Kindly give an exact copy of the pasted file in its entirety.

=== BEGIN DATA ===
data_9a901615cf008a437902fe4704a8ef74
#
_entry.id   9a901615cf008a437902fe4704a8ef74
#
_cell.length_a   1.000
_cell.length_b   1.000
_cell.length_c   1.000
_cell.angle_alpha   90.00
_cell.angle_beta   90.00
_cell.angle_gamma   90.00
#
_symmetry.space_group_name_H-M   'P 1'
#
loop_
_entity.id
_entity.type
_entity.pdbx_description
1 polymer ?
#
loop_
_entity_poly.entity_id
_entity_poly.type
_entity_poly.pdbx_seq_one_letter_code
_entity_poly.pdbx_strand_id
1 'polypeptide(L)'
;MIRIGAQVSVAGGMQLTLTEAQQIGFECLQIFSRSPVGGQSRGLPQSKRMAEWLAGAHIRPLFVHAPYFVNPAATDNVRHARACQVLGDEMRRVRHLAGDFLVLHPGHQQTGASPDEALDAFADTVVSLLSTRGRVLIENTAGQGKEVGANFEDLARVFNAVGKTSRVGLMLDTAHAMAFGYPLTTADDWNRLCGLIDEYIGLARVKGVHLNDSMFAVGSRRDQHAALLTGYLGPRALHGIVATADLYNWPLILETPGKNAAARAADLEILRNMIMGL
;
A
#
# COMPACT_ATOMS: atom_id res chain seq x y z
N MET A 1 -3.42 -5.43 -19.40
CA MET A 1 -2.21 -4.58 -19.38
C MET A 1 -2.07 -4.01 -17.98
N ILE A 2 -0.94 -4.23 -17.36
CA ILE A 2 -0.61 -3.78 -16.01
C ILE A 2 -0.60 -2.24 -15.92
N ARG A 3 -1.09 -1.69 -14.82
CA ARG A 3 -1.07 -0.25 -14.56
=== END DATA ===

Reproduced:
data_9a901615cf008a437902fe4704a8ef74
#
_entry.id   9a901615cf008a437902fe4704a8ef74
#
_cell.length_a   1.000
_cell.length_b   1.000
_cell.length_c   1.000
_cell.angle_alpha   90.00
_cell.angle_beta   90.00
_cell.angle_gamma   90.00
#
_symmetry.space_group_name_H-M   'P 1'
#
loop_
_entity.id
_entity.type
_entity.pdbx_description
1 polymer ?
#
loop_
_entity_poly.entity_id
_entity_poly.type
_entity_poly.pdbx_seq_one_letter_code
_entity_poly.pdbx_strand_id
1 'polypeptide(L)'
;MIRIGAQVSVAGGMQLTLTEAQQIGFECLQIFSRSPVGGQSRGLPQSKRMAEWLAGAHIRPLFVHAPYFVNPAATDNVRHARACQVLGDEMRRVRHLAGDFLVLHPGHQQTGASPDEALDAFADTVVSLLSTRGRVLIENTAGQGKEVGANFEDLARVFNAVGKTSRVGLMLDTAHAMAFGYPLTTADDWNRLCGLIDEYIGLARVKGVHLNDSMFAVGSRRDQHAALLTGYLGPRALHGIVATADLYNWPLILETPGKNAAARAADLEILRNMIMGL
;
A
#
# COMPACT_ATOMS: atom_id res chain seq x y z
N MET A 1 -3.42 -5.43 -19.40
CA MET A 1 -2.21 -4.58 -19.38
C MET A 1 -2.07 -4.01 -17.98
N ILE A 2 -0.94 -4.23 -17.36
CA ILE A 2 -0.61 -3.78 -16.01
C ILE A 2 -0.60 -2.24 -15.92
N ARG A 3 -1.09 -1.69 -14.82
CA ARG A 3 -1.07 -0.25 -14.56